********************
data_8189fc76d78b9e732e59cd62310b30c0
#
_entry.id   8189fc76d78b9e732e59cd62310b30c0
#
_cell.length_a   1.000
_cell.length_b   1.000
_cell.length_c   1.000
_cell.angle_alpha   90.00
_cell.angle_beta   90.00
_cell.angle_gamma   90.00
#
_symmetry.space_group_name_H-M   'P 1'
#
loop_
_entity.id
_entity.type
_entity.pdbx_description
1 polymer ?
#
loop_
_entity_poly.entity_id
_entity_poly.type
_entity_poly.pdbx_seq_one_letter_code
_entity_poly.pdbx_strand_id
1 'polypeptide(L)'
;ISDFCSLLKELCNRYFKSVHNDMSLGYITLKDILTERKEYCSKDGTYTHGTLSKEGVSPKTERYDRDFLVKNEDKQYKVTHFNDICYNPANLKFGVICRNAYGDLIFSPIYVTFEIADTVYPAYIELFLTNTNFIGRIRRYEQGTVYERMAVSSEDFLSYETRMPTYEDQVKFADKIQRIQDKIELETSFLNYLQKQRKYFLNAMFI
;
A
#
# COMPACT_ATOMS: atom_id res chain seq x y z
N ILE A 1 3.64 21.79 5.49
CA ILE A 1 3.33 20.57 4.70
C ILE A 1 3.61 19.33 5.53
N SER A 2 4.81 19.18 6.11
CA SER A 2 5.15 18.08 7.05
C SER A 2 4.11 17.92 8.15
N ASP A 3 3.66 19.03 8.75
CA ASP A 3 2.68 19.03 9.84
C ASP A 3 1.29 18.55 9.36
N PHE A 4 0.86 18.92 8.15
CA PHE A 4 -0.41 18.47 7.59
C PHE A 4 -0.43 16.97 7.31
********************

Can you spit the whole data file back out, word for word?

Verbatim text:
data_8189fc76d78b9e732e59cd62310b30c0
#
_entry.id   8189fc76d78b9e732e59cd62310b30c0
#
_cell.length_a   1.000
_cell.length_b   1.000
_cell.length_c   1.000
_cell.angle_alpha   90.00
_cell.angle_beta   90.00
_cell.angle_gamma   90.00
#
_symmetry.space_group_name_H-M   'P 1'
#
loop_
_entity.id
_entity.type
_entity.pdbx_description
1 polymer ?
#
loop_
_entity_poly.entity_id
_entity_poly.type
_entity_poly.pdbx_seq_one_letter_code
_entity_poly.pdbx_strand_id
1 'polypeptide(L)'
;ISDFCSLLKELCNRYFKSVHNDMSLGYITLKDILTERKEYCSKDGTYTHGTLSKEGVSPKTERYDRDFLVKNEDKQYKVTHFNDICYNPANLKFGVICRNAYGDLIFSPIYVTFEIADTVYPAYIELFLTNTNFIGRIRRYEQGTVYERMAVSSEDFLSYETRMPTYEDQVKFADKIQRIQDKIELETSFLNYLQKQRKYFLNAMFI
;
A
#
# COMPACT_ATOMS: atom_id res chain seq x y z
N ILE A 1 3.64 21.79 5.49
CA ILE A 1 3.33 20.57 4.70
C ILE A 1 3.61 19.33 5.53
N SER A 2 4.81 19.18 6.11
CA SER A 2 5.15 18.08 7.05
C SER A 2 4.11 17.92 8.15
N ASP A 3 3.66 19.03 8.75
CA ASP A 3 2.68 19.03 9.84
C ASP A 3 1.29 18.55 9.36
N PHE A 4 0.86 18.92 8.15
CA PHE A 4 -0.41 18.47 7.59
C PHE A 4 -0.43 16.97 7.31